Dojo: Aikido of Northern Virginia, Aikido Shobukan Dojo
Location: Washington, DC
Join Date: Jul 2002
It Had to Be Read
I have often struggled with the challenge of describing what it is that I do when I do aikido
, whether I am speaking with another practitioner, or someone with no martial arts background. I believe that budo
in general, and aikido in particular, is experience. When using words to describe it, stories, rather than textbooks, seem to offer more illumination into the essence of that experience. Therefore, when I come across a story that contains a technical account that is clear, concise, and elegant, I make note of it. I offer the following passage for your appreciation. In a few short paragraphs, it illustrates irimi
, and (of course) aiki
. If any of you have found similarly worthwhile episodes in other works of fiction
, I hope that you will share them here as well.
The words sort of lingered in the stillness. He got the impression, Ed Howells said, that Shane meant just what the words said. He wanted to buy Chris a drink. He wanted Chris to take that bottle and grin at him and drink with him.
You could have heard a bug crawl, I guess, while Chris carefully laid down the cards in his right hand and stretched it to the bottle. He lifted it in a sudden jerk and flung it across the table at Shane.
So fast Shane moved, Ed Howells said, that the bottle was still in the air when he dodged, lunged forward, grabbed Chris by the shirtfront and hauled him right out of his chair and over the table. As Chris struggled to get his feet under him, Shane let go the shirt and slapped him, sharp and stinging, three times, the hand flicking back and forth so quick you could hardly see it, the slaps sounding like pistol shots.
Shane stepped back and Chris stood swaying a little and shaking his head to clear it. He was a game one and mad down to his boots. He plunged in, fists smashing, and Shane let him come, slipping inside the flailing arms and jolting a powerful blow low into his stomach. As Chris gasped and his head came down, Shane brought his right hand up, open, and with the heel of it caught Chris full on the mouth, snapping his head back and raking up over the nose and eyes.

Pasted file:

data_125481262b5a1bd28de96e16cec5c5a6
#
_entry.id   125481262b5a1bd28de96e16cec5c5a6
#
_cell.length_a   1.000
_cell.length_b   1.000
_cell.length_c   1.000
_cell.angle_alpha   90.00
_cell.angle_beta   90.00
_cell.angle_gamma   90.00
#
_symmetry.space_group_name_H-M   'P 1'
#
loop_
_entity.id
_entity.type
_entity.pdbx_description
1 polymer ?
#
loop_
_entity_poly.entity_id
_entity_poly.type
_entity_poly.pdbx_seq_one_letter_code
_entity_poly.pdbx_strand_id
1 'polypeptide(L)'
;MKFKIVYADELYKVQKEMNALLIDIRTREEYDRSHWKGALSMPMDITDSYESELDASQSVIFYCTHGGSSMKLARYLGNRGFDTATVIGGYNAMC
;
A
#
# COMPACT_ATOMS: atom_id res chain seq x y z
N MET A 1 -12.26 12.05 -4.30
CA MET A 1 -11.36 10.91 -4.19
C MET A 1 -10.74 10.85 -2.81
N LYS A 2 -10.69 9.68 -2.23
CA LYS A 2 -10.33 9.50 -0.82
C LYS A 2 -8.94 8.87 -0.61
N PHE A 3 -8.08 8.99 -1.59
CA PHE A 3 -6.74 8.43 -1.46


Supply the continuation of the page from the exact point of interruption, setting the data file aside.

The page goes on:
The force of it knocked Chris off balance and he staggered badly. His lips were crushed. Blood was dripping over them from his battered nose. His eyes were red and watery and he was having trouble seeing with them. His face, Ed Howells said, and he shook a little as he said it, looked like a horse had stomped it. But he drove in again, swinging wildly.
Shane ducked under, caught one of the flying wrists, twisted the arm to lock it and keep it from bending, and swung his shoulder into the armpit. He yanked hard on the wrist and Chris went up and over him. As the body hurtled over, Shane kept hold of the arm and wrenched it sideways and let the weight bear on it and you could the bone crack as Chris crashed to the floor.
A long sobbing sigh came from Chris and that died away and there was not a sound in the room. Shane never looked at the crumpled figure. He was straight and deadly and still. Every line of him was alive and eager. But he stood motionless. Only his eyes shifted to search the faces of the others at the table. They stopped on Red Marlin and Red seemed to dwindle lower in his chair.
Shane, by Jack Schaefer, 1949